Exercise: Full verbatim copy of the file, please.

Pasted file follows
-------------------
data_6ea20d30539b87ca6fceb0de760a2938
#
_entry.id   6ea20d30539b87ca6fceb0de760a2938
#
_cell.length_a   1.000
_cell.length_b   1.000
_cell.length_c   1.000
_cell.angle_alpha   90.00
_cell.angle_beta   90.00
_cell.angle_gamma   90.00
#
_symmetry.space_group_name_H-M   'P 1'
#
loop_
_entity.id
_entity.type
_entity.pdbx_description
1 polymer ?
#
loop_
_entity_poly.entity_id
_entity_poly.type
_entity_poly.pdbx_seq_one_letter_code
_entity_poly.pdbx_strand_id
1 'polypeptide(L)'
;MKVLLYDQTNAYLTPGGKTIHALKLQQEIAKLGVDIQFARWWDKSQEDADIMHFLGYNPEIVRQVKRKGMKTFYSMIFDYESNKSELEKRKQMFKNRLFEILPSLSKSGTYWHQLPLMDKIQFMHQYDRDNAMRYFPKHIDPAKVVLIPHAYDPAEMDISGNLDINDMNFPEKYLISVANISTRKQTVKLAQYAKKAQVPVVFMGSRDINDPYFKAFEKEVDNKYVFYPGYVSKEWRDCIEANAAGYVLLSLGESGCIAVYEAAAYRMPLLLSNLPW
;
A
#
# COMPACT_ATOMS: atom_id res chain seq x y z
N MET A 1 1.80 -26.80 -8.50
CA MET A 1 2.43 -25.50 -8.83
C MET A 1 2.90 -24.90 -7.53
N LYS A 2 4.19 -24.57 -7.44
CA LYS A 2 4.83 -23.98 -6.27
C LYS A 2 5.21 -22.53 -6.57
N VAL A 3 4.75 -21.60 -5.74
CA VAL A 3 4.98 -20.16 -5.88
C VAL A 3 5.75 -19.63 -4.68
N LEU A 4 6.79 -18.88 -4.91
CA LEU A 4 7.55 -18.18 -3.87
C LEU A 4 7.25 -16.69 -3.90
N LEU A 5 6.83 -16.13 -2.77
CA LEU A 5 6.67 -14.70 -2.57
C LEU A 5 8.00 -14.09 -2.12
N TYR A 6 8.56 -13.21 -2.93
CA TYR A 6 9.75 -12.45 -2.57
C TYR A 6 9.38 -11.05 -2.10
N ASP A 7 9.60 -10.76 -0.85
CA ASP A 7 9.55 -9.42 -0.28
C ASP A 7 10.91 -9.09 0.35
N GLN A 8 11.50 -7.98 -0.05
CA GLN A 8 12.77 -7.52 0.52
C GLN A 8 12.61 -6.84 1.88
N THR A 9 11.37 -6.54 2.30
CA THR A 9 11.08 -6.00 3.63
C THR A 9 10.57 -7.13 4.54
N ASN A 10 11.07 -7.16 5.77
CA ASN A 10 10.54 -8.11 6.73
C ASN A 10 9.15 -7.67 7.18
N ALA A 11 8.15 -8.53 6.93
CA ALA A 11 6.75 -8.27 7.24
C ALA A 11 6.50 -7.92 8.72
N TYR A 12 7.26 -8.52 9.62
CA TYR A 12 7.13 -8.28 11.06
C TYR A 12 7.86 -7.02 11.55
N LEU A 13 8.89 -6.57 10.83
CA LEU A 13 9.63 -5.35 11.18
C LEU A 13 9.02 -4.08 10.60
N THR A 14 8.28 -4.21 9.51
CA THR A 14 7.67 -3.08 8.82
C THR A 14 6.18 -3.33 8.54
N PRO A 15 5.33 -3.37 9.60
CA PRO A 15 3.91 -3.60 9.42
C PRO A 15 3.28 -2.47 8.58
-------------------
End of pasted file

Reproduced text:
data_6ea20d30539b87ca6fceb0de760a2938
#
_entry.id   6ea20d30539b87ca6fceb0de760a2938
#
_cell.length_a   1.000
_cell.length_b   1.000
_cell.length_c   1.000
_cell.angle_alpha   90.00
_cell.angle_beta   90.00
_cell.angle_gamma   90.00
#
_symmetry.space_group_name_H-M   'P 1'
#
loop_
_entity.id
_entity.type
_entity.pdbx_description
1 polymer ?
#
loop_
_entity_poly.entity_id
_entity_poly.type
_entity_poly.pdbx_seq_one_letter_code
_entity_poly.pdbx_strand_id
1 'polypeptide(L)'
;MKVLLYDQTNAYLTPGGKTIHALKLQQEIAKLGVDIQFARWWDKSQEDADIMHFLGYNPEIVRQVKRKGMKTFYSMIFDYESNKSELEKRKQMFKNRLFEILPSLSKSGTYWHQLPLMDKIQFMHQYDRDNAMRYFPKHIDPAKVVLIPHAYDPAEMDISGNLDINDMNFPEKYLISVANISTRKQTVKLAQYAKKAQVPVVFMGSRDINDPYFKAFEKEVDNKYVFYPGYVSKEWRDCIEANAAGYVLLSLGESGCIAVYEAAAYRMPLLLSNLPW
;
A
#
# COMPACT_ATOMS: atom_id res chain seq x y z
N MET A 1 1.80 -26.80 -8.50
CA MET A 1 2.43 -25.50 -8.83
C MET A 1 2.90 -24.90 -7.53
N LYS A 2 4.19 -24.57 -7.44
CA LYS A 2 4.83 -23.98 -6.27
C LYS A 2 5.21 -22.53 -6.57
N VAL A 3 4.75 -21.60 -5.74
CA VAL A 3 4.98 -20.16 -5.88
C VAL A 3 5.75 -19.63 -4.68
N LEU A 4 6.79 -18.88 -4.91
CA LEU A 4 7.55 -18.18 -3.87
C LEU A 4 7.25 -16.69 -3.90
N LEU A 5 6.83 -16.13 -2.77
CA LEU A 5 6.67 -14.70 -2.57
C LEU A 5 8.00 -14.09 -2.12
N TYR A 6 8.56 -13.21 -2.93
CA TYR A 6 9.75 -12.45 -2.57
C TYR A 6 9.38 -11.05 -2.10
N ASP A 7 9.60 -10.76 -0.85
CA ASP A 7 9.55 -9.42 -0.28
C ASP A 7 10.91 -9.09 0.35
N GLN A 8 11.50 -7.98 -0.05
CA GLN A 8 12.77 -7.52 0.52
C GLN A 8 12.61 -6.84 1.88
N THR A 9 11.37 -6.54 2.30
CA THR A 9 11.08 -6.00 3.63
C THR A 9 10.57 -7.13 4.54
N ASN A 10 11.07 -7.16 5.77
CA ASN A 10 10.54 -8.11 6.73
C ASN A 10 9.15 -7.67 7.18
N ALA A 11 8.15 -8.53 6.93
CA ALA A 11 6.75 -8.27 7.24
C ALA A 11 6.50 -7.92 8.72
N TYR A 12 7.26 -8.52 9.62
CA TYR A 12 7.13 -8.28 11.06
C TYR A 12 7.86 -7.02 11.55
N LEU A 13 8.89 -6.57 10.83
CA LEU A 13 9.63 -5.35 11.18
C LEU A 13 9.02 -4.08 10.60
N THR A 14 8.28 -4.21 9.51
CA THR A 14 7.67 -3.08 8.82
C THR A 14 6.18 -3.33 8.54
N PRO A 15 5.33 -3.37 9.60
CA PRO A 15 3.91 -3.60 9.42
C PRO A 15 3.28 -2.47 8.58